From: Earle Martin Date: 11:04 on 14 Oct 2003 Subject: xemacs, again That fucking open dialog. If you tab-complete the path to the thing you're trying to open, and then decide that you do actually want to use the file listing doodad and double-click a directory listed in it, it appends the name of the directory you click to the path you've tab-completed. So you can be in ~/foo and tab-complete to ~/foo/bar, but then open bar by clicking it and you get ~/foo/bar/bar. Gah! Also, the default configuration that comes in the Debian package for xemacs21 is broken. Whenever I open an HTML document with it it switches to HTML-mode; unfortunately in HTML-mode every time I hit "tab" to indent a line it hijacks one of my panes to tell me this: (1) (error/warning) Error in 'post-command-hook' (setting hook to nil): (wrong-type-argument arrayp nil) What the hell does that mean? I shouldn't have to read a manual about LISP to fix the fucking thing BEFORE I CAN EVEN USE IT. Someone gave me a workaround, which is M-x customize-font RET font-lock-keyword-face RET [pick a font, save it] but that's just not good enough. Did the people who put this package together not test it? Oh. Look. This problem had a fix diagnosed for it TWO YEARS AGO! http://list-archive.xemacs.org/xemacs-beta/200102/msg00467.html So the problem is with "PSGML", whatever that is. I don't care. I only care that there's a problem that hasn't been fixed and it's impeding my efficiency. For fuck's sake.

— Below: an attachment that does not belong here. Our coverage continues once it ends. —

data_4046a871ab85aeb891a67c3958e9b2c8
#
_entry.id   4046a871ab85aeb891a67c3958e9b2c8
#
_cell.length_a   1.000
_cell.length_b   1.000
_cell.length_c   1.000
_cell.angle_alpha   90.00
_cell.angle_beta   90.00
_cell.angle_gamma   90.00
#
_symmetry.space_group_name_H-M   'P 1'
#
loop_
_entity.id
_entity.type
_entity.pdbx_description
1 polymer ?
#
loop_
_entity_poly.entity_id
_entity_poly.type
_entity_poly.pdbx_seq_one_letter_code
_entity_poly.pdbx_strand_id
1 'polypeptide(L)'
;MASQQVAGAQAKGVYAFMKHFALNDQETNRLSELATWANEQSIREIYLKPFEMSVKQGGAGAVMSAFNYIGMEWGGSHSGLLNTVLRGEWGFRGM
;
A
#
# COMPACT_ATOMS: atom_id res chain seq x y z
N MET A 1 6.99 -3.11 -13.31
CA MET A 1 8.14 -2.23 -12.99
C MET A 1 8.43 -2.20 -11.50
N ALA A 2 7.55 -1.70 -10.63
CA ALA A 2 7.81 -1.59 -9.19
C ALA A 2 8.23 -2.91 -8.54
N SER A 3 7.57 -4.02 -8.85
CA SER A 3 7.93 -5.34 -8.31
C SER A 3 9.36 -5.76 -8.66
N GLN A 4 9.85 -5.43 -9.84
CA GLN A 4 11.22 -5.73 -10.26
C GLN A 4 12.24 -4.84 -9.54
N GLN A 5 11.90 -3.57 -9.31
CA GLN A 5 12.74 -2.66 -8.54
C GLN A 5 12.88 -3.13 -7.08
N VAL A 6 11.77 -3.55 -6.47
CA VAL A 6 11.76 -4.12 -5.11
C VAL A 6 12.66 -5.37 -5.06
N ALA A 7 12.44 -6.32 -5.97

From: peter (Peter da Silva) Date: 14:11 on 14 Oct 2003 Subject: Re: xemacs, again > but that's just not good enough. Did the people who put this package > together not test it? Emacs is written by people who think like Larry Niven's 'Pak'. Or given the fact that Niven knew some of the people involved, it's possibly more accurate to say the Pak are probably inspired the people who wrote Emacs. It's like a perpetual prototype: nothing is ever one skerrick more polished, complete, or debugged than it has to be for someone who is a skilled programmer with detailed knowledge of its innards to use it. There's a lot of this going around, even among the ones who seem to be trying to do something different. I still haven't figured out how you're really supposed to set the Gnome login program up to select different window managers, or the way you're really supposed to add a program to the Gnome desktop menu. I've done both, but I ended up doing it completely different ways each time and neither was really what you'd call convenient.
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